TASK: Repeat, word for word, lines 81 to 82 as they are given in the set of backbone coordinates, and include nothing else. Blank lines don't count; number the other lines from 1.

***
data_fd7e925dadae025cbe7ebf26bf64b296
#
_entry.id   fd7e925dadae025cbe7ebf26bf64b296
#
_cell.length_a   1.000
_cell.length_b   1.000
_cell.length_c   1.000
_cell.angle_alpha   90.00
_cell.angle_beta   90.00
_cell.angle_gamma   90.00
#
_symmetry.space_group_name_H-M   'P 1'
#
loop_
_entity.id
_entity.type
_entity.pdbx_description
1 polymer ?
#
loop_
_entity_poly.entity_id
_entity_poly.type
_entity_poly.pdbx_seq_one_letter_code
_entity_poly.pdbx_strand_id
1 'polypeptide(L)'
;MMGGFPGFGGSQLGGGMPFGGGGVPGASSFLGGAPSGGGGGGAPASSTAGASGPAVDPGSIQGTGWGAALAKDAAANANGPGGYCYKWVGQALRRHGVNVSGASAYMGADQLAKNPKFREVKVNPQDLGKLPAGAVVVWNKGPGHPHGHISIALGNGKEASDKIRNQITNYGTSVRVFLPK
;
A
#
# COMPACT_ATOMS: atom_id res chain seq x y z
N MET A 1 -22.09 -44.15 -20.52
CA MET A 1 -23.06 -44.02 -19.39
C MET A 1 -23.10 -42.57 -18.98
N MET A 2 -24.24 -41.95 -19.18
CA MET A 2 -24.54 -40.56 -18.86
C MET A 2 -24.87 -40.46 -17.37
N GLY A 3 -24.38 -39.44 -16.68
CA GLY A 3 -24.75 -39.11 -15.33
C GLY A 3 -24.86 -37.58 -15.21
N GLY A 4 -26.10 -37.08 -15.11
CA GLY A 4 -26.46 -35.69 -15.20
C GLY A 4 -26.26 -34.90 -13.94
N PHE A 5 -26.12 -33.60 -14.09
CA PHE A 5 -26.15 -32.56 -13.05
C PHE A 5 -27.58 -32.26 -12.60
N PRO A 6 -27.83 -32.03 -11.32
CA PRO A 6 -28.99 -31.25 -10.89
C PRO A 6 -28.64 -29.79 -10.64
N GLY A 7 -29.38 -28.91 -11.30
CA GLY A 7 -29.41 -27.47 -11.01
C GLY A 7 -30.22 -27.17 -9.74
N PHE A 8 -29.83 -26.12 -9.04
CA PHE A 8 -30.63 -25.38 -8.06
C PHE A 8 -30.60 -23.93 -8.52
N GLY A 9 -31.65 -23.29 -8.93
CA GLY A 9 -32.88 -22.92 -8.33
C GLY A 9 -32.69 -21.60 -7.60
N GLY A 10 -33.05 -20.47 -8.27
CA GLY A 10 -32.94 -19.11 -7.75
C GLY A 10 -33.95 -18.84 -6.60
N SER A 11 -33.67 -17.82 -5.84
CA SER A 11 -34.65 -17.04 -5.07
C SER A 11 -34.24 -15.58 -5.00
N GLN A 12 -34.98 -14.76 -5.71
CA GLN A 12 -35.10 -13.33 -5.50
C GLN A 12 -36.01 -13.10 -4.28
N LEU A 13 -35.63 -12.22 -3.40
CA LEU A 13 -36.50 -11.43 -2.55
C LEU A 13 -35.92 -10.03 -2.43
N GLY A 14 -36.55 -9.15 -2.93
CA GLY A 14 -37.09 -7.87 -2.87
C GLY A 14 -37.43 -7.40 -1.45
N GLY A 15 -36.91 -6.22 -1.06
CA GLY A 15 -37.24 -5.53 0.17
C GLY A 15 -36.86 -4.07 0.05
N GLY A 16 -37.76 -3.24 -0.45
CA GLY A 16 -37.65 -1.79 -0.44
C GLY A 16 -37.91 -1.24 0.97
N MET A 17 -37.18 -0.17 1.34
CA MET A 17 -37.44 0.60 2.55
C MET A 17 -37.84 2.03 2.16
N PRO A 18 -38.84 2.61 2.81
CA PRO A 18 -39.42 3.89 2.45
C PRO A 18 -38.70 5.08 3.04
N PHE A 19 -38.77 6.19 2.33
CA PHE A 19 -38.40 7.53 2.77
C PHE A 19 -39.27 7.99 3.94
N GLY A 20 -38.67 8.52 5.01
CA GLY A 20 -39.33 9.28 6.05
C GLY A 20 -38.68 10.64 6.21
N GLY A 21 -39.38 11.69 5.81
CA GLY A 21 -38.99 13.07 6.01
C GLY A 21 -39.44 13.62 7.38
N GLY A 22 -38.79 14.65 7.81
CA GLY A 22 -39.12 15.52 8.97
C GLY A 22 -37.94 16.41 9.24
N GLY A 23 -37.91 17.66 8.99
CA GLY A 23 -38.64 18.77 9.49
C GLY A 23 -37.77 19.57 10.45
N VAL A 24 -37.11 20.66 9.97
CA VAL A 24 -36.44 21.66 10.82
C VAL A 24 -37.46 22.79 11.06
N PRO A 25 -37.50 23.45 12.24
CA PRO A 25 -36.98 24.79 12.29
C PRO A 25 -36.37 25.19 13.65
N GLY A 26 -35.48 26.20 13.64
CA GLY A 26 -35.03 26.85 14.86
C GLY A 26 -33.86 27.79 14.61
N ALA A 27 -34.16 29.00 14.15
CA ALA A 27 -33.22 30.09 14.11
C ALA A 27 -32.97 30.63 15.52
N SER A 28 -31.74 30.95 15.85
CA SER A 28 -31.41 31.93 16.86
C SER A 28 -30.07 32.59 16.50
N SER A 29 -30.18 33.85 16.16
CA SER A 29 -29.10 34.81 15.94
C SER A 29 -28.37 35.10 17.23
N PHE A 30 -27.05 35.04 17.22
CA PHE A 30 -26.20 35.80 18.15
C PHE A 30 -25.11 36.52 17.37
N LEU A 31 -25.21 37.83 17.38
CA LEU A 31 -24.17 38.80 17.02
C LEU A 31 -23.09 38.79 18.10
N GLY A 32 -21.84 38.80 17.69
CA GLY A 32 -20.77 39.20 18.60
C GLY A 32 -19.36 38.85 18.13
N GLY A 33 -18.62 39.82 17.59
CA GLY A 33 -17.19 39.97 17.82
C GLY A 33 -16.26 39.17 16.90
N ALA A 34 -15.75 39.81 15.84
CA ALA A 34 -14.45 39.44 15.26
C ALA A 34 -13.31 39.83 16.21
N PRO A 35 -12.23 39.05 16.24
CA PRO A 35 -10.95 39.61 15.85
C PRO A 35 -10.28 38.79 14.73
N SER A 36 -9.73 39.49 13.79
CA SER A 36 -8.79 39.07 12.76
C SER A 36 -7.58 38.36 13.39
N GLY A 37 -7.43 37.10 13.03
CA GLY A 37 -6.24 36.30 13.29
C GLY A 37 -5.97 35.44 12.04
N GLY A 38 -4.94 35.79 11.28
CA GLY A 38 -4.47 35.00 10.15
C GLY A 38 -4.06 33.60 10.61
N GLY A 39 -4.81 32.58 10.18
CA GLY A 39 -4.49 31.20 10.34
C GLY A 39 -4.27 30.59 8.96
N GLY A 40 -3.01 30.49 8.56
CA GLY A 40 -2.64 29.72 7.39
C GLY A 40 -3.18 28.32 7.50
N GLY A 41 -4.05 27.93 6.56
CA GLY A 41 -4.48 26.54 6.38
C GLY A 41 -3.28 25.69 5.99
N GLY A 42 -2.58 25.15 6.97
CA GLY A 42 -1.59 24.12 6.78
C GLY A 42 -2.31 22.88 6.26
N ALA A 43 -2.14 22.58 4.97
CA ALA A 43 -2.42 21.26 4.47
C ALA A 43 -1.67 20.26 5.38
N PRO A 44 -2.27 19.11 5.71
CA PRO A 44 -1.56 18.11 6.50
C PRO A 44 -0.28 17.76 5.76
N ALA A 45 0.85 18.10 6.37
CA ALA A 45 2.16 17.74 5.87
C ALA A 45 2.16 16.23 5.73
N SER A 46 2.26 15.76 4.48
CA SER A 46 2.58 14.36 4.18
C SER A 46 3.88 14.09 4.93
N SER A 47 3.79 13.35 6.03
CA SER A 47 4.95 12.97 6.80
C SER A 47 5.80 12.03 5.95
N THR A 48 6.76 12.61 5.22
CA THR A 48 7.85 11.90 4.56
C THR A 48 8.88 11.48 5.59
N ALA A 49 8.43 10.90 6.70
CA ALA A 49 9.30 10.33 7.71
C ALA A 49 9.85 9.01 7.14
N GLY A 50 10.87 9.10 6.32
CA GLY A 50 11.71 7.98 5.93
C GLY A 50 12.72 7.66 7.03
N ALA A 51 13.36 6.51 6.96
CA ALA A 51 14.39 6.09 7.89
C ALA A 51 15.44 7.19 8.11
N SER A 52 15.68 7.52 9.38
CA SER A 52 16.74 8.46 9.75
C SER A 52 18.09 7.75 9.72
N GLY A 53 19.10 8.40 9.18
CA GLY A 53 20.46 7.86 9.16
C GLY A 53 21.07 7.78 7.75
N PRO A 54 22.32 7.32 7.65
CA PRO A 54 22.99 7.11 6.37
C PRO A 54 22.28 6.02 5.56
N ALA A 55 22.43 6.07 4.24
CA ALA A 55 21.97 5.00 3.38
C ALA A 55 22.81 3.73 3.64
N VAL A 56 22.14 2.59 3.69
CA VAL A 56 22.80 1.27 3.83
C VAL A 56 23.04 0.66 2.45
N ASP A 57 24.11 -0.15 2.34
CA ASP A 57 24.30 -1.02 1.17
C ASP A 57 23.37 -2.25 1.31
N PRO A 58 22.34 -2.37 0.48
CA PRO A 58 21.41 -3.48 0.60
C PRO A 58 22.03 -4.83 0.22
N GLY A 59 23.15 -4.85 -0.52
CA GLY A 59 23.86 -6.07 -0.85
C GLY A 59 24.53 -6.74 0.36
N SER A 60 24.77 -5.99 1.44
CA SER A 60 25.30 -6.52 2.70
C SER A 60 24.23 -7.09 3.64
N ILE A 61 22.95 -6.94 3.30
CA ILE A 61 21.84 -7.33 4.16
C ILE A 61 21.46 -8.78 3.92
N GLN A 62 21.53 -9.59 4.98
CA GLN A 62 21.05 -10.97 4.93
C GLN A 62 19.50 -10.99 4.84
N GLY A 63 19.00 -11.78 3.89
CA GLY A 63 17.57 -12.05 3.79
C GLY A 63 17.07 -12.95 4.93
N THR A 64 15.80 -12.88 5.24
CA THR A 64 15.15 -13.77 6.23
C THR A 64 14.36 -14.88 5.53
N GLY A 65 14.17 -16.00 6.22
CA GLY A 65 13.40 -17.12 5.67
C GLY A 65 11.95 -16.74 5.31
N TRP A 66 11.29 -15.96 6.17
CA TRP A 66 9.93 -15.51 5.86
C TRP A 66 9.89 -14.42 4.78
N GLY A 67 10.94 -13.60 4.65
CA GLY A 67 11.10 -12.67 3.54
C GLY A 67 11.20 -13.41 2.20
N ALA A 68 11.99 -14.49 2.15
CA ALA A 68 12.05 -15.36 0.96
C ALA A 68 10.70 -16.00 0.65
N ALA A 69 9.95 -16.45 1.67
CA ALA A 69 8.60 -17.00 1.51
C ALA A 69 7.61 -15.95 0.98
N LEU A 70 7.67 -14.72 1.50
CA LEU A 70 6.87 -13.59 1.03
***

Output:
C MET A 17 -37.84 2.03 2.16
N PRO A 18 -38.84 2.61 2.81